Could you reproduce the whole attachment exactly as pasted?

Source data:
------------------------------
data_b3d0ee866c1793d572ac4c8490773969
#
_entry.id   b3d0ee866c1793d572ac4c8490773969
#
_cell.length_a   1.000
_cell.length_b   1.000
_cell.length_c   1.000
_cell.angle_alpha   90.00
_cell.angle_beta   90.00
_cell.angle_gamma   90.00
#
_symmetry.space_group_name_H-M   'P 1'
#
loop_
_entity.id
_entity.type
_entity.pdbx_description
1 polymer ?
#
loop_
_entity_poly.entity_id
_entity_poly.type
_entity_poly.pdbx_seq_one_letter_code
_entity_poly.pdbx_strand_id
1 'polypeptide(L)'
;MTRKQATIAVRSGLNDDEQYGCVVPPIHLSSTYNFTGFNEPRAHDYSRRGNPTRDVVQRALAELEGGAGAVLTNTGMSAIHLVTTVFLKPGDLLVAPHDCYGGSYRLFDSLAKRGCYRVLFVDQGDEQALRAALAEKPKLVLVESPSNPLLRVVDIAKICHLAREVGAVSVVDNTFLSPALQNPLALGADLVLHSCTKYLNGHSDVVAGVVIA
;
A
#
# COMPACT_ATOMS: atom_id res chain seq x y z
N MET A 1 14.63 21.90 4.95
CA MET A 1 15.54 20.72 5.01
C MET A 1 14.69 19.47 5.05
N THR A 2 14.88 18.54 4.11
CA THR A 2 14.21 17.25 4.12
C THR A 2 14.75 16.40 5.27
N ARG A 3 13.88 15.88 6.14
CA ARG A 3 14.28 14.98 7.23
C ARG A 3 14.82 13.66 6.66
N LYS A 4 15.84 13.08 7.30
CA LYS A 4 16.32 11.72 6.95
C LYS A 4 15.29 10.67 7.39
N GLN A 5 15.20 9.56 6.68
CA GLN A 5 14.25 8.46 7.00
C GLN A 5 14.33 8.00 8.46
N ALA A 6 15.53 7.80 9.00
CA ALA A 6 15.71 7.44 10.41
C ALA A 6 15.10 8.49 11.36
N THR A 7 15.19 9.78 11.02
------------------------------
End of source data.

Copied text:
data_b3d0ee866c1793d572ac4c8490773969
#
_entry.id   b3d0ee866c1793d572ac4c8490773969
#
_cell.length_a   1.000
_cell.length_b   1.000
_cell.length_c   1.000
_cell.angle_alpha   90.00
_cell.angle_beta   90.00
_cell.angle_gamma   90.00
#
_symmetry.space_group_name_H-M   'P 1'
#
loop_
_entity.id
_entity.type
_entity.pdbx_description
1 polymer ?
#
loop_
_entity_poly.entity_id
_entity_poly.type
_entity_poly.pdbx_seq_one_letter_code
_entity_poly.pdbx_strand_id
1 'polypeptide(L)'
;MTRKQATIAVRSGLNDDEQYGCVVPPIHLSSTYNFTGFNEPRAHDYSRRGNPTRDVVQRALAELEGGAGAVLTNTGMSAIHLVTTVFLKPGDLLVAPHDCYGGSYRLFDSLAKRGCYRVLFVDQGDEQALRAALAEKPKLVLVESPSNPLLRVVDIAKICHLAREVGAVSVVDNTFLSPALQNPLALGADLVLHSCTKYLNGHSDVVAGVVIA
;
A
#
# COMPACT_ATOMS: atom_id res chain seq x y z
N MET A 1 14.63 21.90 4.95
CA MET A 1 15.54 20.72 5.01
C MET A 1 14.69 19.47 5.05
N THR A 2 14.88 18.54 4.11
CA THR A 2 14.21 17.25 4.12
C THR A 2 14.75 16.40 5.27
N ARG A 3 13.88 15.88 6.14
CA ARG A 3 14.28 14.98 7.23
C ARG A 3 14.82 13.66 6.66
N LYS A 4 15.84 13.08 7.30
CA LYS A 4 16.32 11.72 6.95
C LYS A 4 15.29 10.67 7.39
N GLN A 5 15.20 9.56 6.68
CA GLN A 5 14.25 8.46 7.00
C GLN A 5 14.33 8.00 8.46
N ALA A 6 15.53 7.80 9.00
CA ALA A 6 15.71 7.44 10.41
C ALA A 6 15.10 8.49 11.36
N THR A 7 15.19 9.78 11.02